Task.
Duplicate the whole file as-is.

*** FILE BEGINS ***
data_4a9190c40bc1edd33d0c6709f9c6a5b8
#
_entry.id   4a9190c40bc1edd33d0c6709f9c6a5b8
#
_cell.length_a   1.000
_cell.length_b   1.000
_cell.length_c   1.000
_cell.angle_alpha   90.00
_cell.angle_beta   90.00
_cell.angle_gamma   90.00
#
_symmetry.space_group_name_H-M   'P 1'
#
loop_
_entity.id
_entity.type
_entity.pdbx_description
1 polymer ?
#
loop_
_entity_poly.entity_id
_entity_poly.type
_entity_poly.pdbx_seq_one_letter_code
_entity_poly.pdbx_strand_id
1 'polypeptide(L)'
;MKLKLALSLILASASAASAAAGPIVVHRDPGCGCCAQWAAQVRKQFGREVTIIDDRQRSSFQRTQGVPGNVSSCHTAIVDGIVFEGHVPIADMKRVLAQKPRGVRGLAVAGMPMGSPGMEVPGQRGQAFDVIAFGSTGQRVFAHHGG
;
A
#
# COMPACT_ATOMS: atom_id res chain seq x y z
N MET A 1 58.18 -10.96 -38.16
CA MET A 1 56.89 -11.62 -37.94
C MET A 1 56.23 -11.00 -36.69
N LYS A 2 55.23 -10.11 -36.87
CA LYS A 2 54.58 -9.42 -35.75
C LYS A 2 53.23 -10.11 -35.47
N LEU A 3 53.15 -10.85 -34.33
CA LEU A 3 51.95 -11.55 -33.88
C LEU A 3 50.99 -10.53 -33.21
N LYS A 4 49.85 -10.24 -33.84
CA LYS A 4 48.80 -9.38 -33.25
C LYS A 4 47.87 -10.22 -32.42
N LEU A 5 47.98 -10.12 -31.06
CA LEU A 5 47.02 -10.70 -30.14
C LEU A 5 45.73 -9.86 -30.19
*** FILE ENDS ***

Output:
data_4a9190c40bc1edd33d0c6709f9c6a5b8
#
_entry.id   4a9190c40bc1edd33d0c6709f9c6a5b8
#
_cell.length_a   1.000
_cell.length_b   1.000
_cell.length_c   1.000
_cell.angle_alpha   90.00
_cell.angle_beta   90.00
_cell.angle_gamma   90.00
#
_symmetry.space_group_name_H-M   'P 1'
#
loop_
_entity.id
_entity.type
_entity.pdbx_description
1 polymer ?
#
loop_
_entity_poly.entity_id
_entity_poly.type
_entity_poly.pdbx_seq_one_letter_code
_entity_poly.pdbx_strand_id
1 'polypeptide(L)'
;MKLKLALSLILASASAASAAAGPIVVHRDPGCGCCAQWAAQVRKQFGREVTIIDDRQRSSFQRTQGVPGNVSSCHTAIVDGIVFEGHVPIADMKRVLAQKPRGVRGLAVAGMPMGSPGMEVPGQRGQAFDVIAFGSTGQRVFAHHGG
;
A
#
# COMPACT_ATOMS: atom_id res chain seq x y z
N MET A 1 58.18 -10.96 -38.16
CA MET A 1 56.89 -11.62 -37.94
C MET A 1 56.23 -11.00 -36.69
N LYS A 2 55.23 -10.11 -36.87
CA LYS A 2 54.58 -9.42 -35.75
C LYS A 2 53.23 -10.11 -35.47
N LEU A 3 53.15 -10.85 -34.33
CA LEU A 3 51.95 -11.55 -33.88
C LEU A 3 50.99 -10.53 -33.21
N LYS A 4 49.85 -10.24 -33.84
CA LYS A 4 48.80 -9.38 -33.25
C LYS A 4 47.87 -10.22 -32.42
N LEU A 5 47.98 -10.12 -31.06
CA LEU A 5 47.02 -10.70 -30.14
C LEU A 5 45.73 -9.86 -30.19